Dunbar High School has a notable list of graduates, including the first black presidential Cabinet member, the first black general in the Army and several of the lawyers who argued the <em>Brown v. Board of Education</em> decision.
Credit Courtesy of Chicago Review Press
Alison Stewart has hosted shows for PBS, MSNBC and ABC as well as NPR's <em>Ted Radio Hour </em>and <em>The Bryant Park Project</em><em></em>. <em>First Class</em> is her first book.
Credit Stephen Voss / Courtesy Chicago Review Press
The nation's first black public high school, Paul Laurence Dunbar High, opened its doors in Washington, D.C., in 1870. But more than 140 years later, Dunbar — like many urban schools — has fallen on hard times. The crumbling, brutalist-style building is often described as a prison, and graduation rates hover around 60 percent.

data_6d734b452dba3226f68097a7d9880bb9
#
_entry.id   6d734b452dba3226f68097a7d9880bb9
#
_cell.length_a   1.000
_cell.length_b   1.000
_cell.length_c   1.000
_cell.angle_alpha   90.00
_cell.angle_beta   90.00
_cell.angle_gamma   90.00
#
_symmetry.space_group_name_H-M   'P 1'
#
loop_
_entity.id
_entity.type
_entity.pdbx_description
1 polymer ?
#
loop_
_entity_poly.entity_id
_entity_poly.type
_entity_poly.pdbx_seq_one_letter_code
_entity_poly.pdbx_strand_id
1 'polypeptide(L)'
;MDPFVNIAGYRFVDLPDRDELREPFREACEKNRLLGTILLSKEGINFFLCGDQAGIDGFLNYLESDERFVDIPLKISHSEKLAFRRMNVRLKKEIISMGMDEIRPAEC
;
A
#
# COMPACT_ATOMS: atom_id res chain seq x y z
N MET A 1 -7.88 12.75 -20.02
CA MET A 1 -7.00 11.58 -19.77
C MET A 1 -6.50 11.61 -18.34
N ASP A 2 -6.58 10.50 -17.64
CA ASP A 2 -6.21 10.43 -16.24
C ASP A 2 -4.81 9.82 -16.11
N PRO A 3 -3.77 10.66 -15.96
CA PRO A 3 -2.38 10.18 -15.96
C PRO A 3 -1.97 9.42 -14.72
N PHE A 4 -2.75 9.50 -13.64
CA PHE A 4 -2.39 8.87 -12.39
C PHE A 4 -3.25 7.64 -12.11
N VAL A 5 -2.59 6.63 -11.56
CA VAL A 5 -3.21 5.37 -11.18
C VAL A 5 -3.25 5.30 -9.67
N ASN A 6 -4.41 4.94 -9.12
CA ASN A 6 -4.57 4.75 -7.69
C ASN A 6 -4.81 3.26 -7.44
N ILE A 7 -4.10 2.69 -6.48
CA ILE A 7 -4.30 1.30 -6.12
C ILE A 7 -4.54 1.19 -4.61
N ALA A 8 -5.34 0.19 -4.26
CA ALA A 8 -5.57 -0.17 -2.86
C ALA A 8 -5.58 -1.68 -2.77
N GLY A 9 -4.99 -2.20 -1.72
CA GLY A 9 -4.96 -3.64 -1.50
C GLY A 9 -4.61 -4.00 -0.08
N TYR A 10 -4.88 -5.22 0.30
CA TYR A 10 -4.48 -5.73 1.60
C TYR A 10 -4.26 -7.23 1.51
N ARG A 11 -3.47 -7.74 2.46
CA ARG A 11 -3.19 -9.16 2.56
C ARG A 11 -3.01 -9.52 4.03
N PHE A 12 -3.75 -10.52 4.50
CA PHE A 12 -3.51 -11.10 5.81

But it wasn't always that way. Once upon a time, the yearbook read like a Who's Who of black America.